From which words we learn, that our peace will be father promoted by a consideration of the promises nade to the godly: who have this assurance, that all things work together for good to them that love Cod: that the eyes of the Lord are over the righteous; not to secure them absolutely from trouble, but to exercise them therewith, and then to deliver tiem out of it. Some men seem to be sent into the vorld for the trial of others. They answer the end o winds and stornis, which purge the atmosphere of is vapours; and by agitating the roots of trees and plants, make them grow the faster. Of such we are to remember, that as the weather is under God's direction, so are they under the restraints of his power. He permits them to go to certain lengths for purposes known to himself: but they can go no farther.

Enemies answer so many purposes, that they are in some degree necessary to every good man. The army stationed in an enemy's country is vigilant ; which, at home, where there is no danger, would be dissolute. So in private life, a man's enemies oblige him to live more prudently and virtuously ; that no advantage may be given to those who will be glad to take it. His enemies may be farther necessary, for the punishment of his sins. When a man's ways please the Lord, he maketh his enemies to be at peace with him* Whence the inference is natural; that his life may be less peaceable, because his ways want to be corrected. The conscience of David, in his troubles, put this interpretation upon the curses of Shimei. Thus may ill men be of use to drive us

* Prov, xvi. 7.

back to our duty, as wild beasts drive man from the woods and the forests into the safety of civil society. And if God, when such things happen, will be pleased to accept of the railings and reproaches of an enemy towards the pardon of our sins; we should be thankful for them. There would be no absurdity (and, supposing them to come from the impenitent, no want of charity) in praying for more of them.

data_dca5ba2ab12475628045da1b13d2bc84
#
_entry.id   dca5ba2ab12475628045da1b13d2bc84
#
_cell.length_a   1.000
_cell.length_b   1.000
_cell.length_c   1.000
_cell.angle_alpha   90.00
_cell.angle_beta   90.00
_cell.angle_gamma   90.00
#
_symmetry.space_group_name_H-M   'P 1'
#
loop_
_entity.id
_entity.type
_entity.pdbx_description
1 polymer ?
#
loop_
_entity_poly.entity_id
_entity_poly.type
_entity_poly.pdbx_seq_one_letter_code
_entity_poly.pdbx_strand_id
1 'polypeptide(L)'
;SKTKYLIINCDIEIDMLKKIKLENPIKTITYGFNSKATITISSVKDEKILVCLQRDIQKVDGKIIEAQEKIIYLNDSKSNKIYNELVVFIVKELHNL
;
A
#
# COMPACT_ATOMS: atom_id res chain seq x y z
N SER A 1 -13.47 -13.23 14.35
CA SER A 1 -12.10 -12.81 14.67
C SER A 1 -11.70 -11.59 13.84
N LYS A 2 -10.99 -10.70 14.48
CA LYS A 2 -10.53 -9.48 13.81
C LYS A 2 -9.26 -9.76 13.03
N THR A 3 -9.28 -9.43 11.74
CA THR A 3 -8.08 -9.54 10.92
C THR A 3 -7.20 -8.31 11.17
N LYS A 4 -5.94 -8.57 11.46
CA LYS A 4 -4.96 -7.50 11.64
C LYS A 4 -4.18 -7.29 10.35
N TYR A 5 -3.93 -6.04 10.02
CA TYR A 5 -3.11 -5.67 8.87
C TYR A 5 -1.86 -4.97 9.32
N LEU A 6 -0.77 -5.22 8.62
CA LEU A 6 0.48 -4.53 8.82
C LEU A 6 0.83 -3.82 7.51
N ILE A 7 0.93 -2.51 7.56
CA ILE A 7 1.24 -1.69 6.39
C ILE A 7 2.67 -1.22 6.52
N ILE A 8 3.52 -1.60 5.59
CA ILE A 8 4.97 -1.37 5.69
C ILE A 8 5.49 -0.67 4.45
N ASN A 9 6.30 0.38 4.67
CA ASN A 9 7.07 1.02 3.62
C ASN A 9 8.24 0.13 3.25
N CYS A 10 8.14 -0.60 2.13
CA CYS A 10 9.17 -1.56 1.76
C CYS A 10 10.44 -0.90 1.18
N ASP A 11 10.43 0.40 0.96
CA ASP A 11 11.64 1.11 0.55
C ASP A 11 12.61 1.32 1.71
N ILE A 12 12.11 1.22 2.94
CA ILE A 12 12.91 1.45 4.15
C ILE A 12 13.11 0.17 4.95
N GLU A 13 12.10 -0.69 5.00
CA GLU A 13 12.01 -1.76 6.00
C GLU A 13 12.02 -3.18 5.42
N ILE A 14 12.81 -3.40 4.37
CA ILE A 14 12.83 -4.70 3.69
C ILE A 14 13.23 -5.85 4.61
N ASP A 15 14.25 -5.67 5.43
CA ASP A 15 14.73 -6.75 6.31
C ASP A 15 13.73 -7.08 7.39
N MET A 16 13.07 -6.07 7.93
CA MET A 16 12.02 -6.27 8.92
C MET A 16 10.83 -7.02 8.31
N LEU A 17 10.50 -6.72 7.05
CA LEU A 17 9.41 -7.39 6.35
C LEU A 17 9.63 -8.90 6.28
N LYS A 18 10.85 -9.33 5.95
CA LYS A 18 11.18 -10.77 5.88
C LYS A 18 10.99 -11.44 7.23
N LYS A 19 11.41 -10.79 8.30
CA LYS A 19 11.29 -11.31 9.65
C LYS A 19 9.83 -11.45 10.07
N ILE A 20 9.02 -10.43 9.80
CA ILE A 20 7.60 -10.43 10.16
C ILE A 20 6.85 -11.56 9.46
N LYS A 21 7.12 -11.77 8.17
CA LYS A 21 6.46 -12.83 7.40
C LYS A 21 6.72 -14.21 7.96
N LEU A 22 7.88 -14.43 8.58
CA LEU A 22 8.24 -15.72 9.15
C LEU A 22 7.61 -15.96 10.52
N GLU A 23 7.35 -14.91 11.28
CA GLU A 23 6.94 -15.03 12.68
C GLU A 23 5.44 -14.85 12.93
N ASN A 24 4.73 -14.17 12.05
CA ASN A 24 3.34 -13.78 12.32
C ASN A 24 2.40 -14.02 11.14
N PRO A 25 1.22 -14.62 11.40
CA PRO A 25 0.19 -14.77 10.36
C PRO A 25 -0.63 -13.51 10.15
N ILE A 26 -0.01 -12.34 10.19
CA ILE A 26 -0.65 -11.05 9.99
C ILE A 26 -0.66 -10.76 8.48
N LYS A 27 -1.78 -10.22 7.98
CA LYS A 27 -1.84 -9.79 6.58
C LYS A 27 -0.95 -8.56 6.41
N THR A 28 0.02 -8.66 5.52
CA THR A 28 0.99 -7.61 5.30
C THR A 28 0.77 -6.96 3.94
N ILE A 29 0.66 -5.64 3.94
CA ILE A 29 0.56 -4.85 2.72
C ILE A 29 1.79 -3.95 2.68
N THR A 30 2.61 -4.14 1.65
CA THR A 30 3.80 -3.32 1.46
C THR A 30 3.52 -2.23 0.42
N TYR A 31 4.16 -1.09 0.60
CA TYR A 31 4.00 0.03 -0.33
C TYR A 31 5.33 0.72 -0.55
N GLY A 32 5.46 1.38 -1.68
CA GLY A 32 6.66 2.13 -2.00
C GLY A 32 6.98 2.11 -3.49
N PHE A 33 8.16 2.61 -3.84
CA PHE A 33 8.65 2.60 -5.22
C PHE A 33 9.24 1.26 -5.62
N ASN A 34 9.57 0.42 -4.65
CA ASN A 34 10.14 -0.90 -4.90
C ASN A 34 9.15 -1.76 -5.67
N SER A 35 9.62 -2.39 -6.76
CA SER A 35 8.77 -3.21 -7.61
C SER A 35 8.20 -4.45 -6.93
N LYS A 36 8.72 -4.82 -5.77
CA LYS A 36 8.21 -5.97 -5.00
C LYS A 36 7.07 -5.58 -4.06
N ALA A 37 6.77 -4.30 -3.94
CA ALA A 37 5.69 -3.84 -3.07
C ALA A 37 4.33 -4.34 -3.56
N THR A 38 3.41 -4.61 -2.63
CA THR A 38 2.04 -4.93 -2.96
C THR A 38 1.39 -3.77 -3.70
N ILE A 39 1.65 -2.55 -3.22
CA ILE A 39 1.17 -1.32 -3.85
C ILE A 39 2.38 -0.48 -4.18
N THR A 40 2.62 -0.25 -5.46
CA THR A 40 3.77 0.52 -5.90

There are virtues of forbearance and fortitude which cannot be called into action, but by the provo cations of the injurious; and the more unjust they are, the less we ought to be offended : for here, we are to look unto Jesus the author and finisher of our faith ; and to consider, how he endured the contradiction of sinners in his ministry, how pride, malice, avarice, and absurdity, were for ever working against him, to pervert his sayings, confound his reasonings, and turn the hearts of the people away from him. This we should think of, when our reasonings, how. ever right and true, are neglected by the pride of false science, or overborn by the importunity and impudence of error. If, when we have laboured to do wisely, we are reported to have done foolishly; or to have done wrong, when we have done right, it must occasion a struggle in the passions; but a little patience will keep things from growing worse, and a little time may set them all to rights. Thus did our Blessed Master commit himself to the righteous judgment of God: and we have a promise, that if we commit our way to him, he will “ make our righteousness as clear as the light, and our just dealing as the noon-day.” Truth shall dispel the clouds which envy raises. The Priests and Rulers of the Jews prevailed for a time against Jesus Christ; but their imaginations were vain; he was soon settled on